The release announcement was originally scheduled for 3 September 2008, and a comic by Scott McCloud was to besent to journalists and bloggers explaining the features of and motivations for the new browser. Copies intended for Europe were shipped early and German blogger Philipp Lenssen of Google Blogoscopedmade a scannedcopy of the 38-page comic available on his website after receiving it on 1 September 2008.Google subsequentlymade the comic available on Google Books and their site and mentioned it on its official blog along with an explanation for the early release.

Beta release:
A beta version for Microsoft Windows was released on 2 September 2008 in 43 languages. Google said more would be coming soon.On 3 September, a Slashdot news item drew attention to a passage in the terms of service for the initial beta release, which seemed to grant to Google a license to all content transferred via the Chrome browser.Thepassage in question was inherited from the general Google terms of service.The Register summarized the passageas "Your copyright goes up in smoke." On the same day, Google responded to this criticism by stating that the language used was borrowed from other products, and removed the passage in question from the Terms of Service.Googlenoted that this change would "apply retroactively to all users who have downloaded Google Chrome.
The first release of Google Chrome passed the Acid1 and Acid2 tests, but does not pass the Acid3 test; however, itscores 78/100, which is higher than both Internet Explorer 7 and Firefox 3.

Primary design goals were improvements in security, speed, and stability compared to existing browsers. There also were extensive changes in the user interface.Chrome was assembled from 26 different code libraries from Google and others from third parties such as Netscape.
SecurityChrome periodically downloads updates of two blacklists (one for phishing and one for malware), and warns users when they attempt to visit a harmful site. This service also is made available for use by others via a free public API called "Google Safe Browsing API". In the process of maintaining these blacklists, Google also notifies the ownersof listed sites who may not be aware of the presence of the harmful software.

The JavaScript virtual machine was considered a sufficiently important project to be split off (as was Adobe/Mozilla'sTamarin) and handled by a separate team in Denmark. Existing implementations were designed "for small programs, wherethe performance and interactivity of the system weren't that important", but web applications such as Gmail "areusing the web browser to the fullest when it comes to DOM manipulations and Javascript". The resulting V8 JavaScriptengine has features such as hidden class transitions, dynamic code generation, and precise garbage collection. Tests by Google show that V8 is about twice as fast as Firefox 3 and the Safari 4 beta.
Application support:
A feature of the Google browser (in fact one of the main reasons it was created) is the Application Mode. This is muchmore than just hiding the omnibox (navigation bar). This allows web pages to break free of the restrictions of the current browser paradigm. The browser paradigm freely allows the user to reload a page, navigate away or close the window, which would be disastrous for an application that is editing sensitive content. Although this appears to bea minor change, the lack of this feature means that there is no mechanism to prevent the sudden loss of unsaved data(without a major investment in an far more complex AJAX architecture). Other features still are required, such as desktop interaction, filetype support, and database access. This limits the browser chrome so as not to "interruptanything the user is trying to do", allowing web applications to run alongside local software (similar to Mozilla Prism and Fluid).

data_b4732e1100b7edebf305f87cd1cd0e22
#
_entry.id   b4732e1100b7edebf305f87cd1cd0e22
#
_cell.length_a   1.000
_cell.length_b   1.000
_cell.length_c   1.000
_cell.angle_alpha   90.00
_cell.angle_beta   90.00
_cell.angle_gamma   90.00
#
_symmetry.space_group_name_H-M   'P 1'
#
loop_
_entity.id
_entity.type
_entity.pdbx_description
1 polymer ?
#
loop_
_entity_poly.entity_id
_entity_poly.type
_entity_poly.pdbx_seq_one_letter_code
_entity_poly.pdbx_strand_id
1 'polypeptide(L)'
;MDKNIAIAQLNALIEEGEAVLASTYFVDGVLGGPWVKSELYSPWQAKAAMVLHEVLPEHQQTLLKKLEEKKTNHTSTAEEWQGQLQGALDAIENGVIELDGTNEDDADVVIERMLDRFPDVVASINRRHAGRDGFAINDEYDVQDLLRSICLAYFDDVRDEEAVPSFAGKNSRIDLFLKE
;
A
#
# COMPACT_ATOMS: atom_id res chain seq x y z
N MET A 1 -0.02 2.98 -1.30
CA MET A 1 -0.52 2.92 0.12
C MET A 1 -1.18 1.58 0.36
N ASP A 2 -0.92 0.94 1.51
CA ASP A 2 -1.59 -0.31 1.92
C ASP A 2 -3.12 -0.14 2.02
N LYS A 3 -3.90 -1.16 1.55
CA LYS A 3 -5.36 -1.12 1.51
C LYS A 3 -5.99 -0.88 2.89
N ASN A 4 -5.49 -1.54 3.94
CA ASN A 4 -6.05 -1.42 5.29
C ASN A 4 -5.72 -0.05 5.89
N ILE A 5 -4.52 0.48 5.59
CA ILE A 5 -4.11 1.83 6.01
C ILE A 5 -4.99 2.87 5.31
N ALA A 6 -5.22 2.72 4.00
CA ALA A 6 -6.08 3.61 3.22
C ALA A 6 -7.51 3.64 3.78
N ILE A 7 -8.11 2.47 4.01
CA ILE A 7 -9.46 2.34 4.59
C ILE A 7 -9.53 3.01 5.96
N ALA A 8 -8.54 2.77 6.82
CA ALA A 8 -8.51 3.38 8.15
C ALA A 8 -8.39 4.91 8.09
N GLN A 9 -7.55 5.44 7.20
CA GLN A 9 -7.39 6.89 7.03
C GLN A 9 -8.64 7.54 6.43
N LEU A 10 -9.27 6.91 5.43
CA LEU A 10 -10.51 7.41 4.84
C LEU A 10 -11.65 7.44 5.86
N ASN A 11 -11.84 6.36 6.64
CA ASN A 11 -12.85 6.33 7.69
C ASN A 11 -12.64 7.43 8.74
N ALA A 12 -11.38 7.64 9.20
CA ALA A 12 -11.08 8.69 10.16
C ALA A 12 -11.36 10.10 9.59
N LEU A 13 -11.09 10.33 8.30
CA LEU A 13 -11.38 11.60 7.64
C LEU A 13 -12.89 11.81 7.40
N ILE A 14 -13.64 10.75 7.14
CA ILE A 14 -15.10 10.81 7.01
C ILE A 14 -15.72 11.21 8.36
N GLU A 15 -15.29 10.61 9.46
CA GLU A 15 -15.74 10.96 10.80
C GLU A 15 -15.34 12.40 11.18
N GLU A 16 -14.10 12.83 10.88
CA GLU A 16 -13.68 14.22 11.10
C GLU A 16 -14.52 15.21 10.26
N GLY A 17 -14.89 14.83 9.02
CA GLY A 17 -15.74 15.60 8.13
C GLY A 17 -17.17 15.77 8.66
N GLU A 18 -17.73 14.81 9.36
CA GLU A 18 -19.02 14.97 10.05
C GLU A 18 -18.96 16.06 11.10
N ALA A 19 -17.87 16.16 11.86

User interface:
The main user interface includes back, forward, refresh, bookmark, go, and cancel options. The options are similar toSafari, while the location of the settings is similar to Internet Explorer 7/8. The minimize, maximize, and closewindow buttons are based on Windows Vista.
When the window is not maximized, the tab bar appears directly under the standard Windows title bar. When maximized,the title bar disappears, and instead, the tab bar is shown at the very top of the screen. Unlike other browsers such as Internet Explorer or Firefox which also have a full-screen mode that hides the operating system's interface completely, Chrome can only be maximized like a standard Windows application. Therefore, the Windows task bar, systemtray, and start menu link still take space at all times unless they have been configured to hide at all times.
As opposed to the latest versions of Firefox and Internet Explorer, which allow the user to adjust the display dimensions of a web page completely, Chrome allows the resizing of the text only. Therefore, a web page 800 pixels wide, for example, will still be 800 pixel wide—even if the user resizes it. Only the text will be affected by theresizing.
Chrome includes Gears, which adds developer features that may, or may not, become web standards, typically relatingto the building of web applications (including offline support).
Chrome replaces the browser home page which is displayed when a new tab is created with a New Tab Page. This shows thumbnails of the nine most visited web sites along with the sites most often searched, recent bookmarks, and recently closed tabs.[11] This concept appeared first with Opera's Speed Dial.

Users quickly began raising privacy concerns about data collection in Chrome. The omnibar's auto-suggest features send data back to Google about the keystrokes inputted. A Google representative said that about 2% of the data wouldbe stored along with the IP address of the computer that sent the data. Google also stated users can opt-out byturning off the auto-suggest feature or switching to Incognito.

Security flaws:
Multiple security experts have criticized what serves as the automatic file download feature that comes enabled by default in Google Chrome. They argued that it could be used easily by an attacker to trick a user into opening a malicious executable file.A denial-of-service vulnerability also has been found that allows a malicious web page to crash the whole web browser.Google Chrome developers confirmed the flaw, and it already has been fixed in the SVN repository.